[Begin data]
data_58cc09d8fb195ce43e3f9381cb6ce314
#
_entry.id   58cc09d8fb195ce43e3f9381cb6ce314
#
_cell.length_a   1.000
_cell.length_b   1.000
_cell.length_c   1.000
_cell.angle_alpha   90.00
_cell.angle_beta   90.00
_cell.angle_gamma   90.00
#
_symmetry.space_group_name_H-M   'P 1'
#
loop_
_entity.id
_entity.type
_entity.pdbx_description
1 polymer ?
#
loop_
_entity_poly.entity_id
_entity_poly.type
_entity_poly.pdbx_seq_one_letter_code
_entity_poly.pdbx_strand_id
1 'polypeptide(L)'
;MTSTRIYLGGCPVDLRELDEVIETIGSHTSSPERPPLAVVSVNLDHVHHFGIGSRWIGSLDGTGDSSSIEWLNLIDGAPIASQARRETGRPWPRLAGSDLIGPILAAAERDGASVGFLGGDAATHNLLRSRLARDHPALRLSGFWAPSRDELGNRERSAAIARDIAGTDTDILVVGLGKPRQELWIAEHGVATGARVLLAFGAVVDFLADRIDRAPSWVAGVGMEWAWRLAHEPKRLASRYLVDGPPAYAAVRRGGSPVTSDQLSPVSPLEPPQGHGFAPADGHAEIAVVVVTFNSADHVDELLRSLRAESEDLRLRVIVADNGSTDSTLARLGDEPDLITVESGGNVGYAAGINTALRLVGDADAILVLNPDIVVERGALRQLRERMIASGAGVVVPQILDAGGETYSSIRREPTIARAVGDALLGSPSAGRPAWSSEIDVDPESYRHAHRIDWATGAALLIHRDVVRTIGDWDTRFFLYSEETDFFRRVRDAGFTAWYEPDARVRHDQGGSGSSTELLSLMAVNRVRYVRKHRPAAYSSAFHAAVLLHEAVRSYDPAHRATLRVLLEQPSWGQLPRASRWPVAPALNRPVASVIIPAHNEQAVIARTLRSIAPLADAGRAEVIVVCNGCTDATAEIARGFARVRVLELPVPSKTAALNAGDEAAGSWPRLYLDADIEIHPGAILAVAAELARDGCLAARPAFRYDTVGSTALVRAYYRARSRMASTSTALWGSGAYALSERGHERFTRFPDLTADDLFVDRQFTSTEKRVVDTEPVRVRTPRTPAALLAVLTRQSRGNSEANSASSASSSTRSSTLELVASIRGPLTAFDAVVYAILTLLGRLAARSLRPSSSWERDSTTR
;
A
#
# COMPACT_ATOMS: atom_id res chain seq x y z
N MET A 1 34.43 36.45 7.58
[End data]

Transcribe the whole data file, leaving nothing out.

data_58cc09d8fb195ce43e3f9381cb6ce314
#
_entry.id   58cc09d8fb195ce43e3f9381cb6ce314
#
_cell.length_a   1.000
_cell.length_b   1.000
_cell.length_c   1.000
_cell.angle_alpha   90.00
_cell.angle_beta   90.00
_cell.angle_gamma   90.00
#
_symmetry.space_group_name_H-M   'P 1'
#
loop_
_entity.id
_entity.type
_entity.pdbx_description
1 polymer ?
#
loop_
_entity_poly.entity_id
_entity_poly.type
_entity_poly.pdbx_seq_one_letter_code
_entity_poly.pdbx_strand_id
1 'polypeptide(L)'
;MTSTRIYLGGCPVDLRELDEVIETIGSHTSSPERPPLAVVSVNLDHVHHFGIGSRWIGSLDGTGDSSSIEWLNLIDGAPIASQARRETGRPWPRLAGSDLIGPILAAAERDGASVGFLGGDAATHNLLRSRLARDHPALRLSGFWAPSRDELGNRERSAAIARDIAGTDTDILVVGLGKPRQELWIAEHGVATGARVLLAFGAVVDFLADRIDRAPSWVAGVGMEWAWRLAHEPKRLASRYLVDGPPAYAAVRRGGSPVTSDQLSPVSPLEPPQGHGFAPADGHAEIAVVVVTFNSADHVDELLRSLRAESEDLRLRVIVADNGSTDSTLARLGDEPDLITVESGGNVGYAAGINTALRLVGDADAILVLNPDIVVERGALRQLRERMIASGAGVVVPQILDAGGETYSSIRREPTIARAVGDALLGSPSAGRPAWSSEIDVDPESYRHAHRIDWATGAALLIHRDVVRTIGDWDTRFFLYSEETDFFRRVRDAGFTAWYEPDARVRHDQGGSGSSTELLSLMAVNRVRYVRKHRPAAYSSAFHAAVLLHEAVRSYDPAHRATLRVLLEQPSWGQLPRASRWPVAPALNRPVASVIIPAHNEQAVIARTLRSIAPLADAGRAEVIVVCNGCTDATAEIARGFARVRVLELPVPSKTAALNAGDEAAGSWPRLYLDADIEIHPGAILAVAAELARDGCLAARPAFRYDTVGSTALVRAYYRARSRMASTSTALWGSGAYALSERGHERFTRFPDLTADDLFVDRQFTSTEKRVVDTEPVRVRTPRTPAALLAVLTRQSRGNSEANSASSASSSTRSSTLELVASIRGPLTAFDAVVYAILTLLGRLAARSLRPSSSWERDSTTR
;
A
#
# COMPACT_ATOMS: atom_id res chain seq x y z
N MET A 1 34.43 36.45 7.58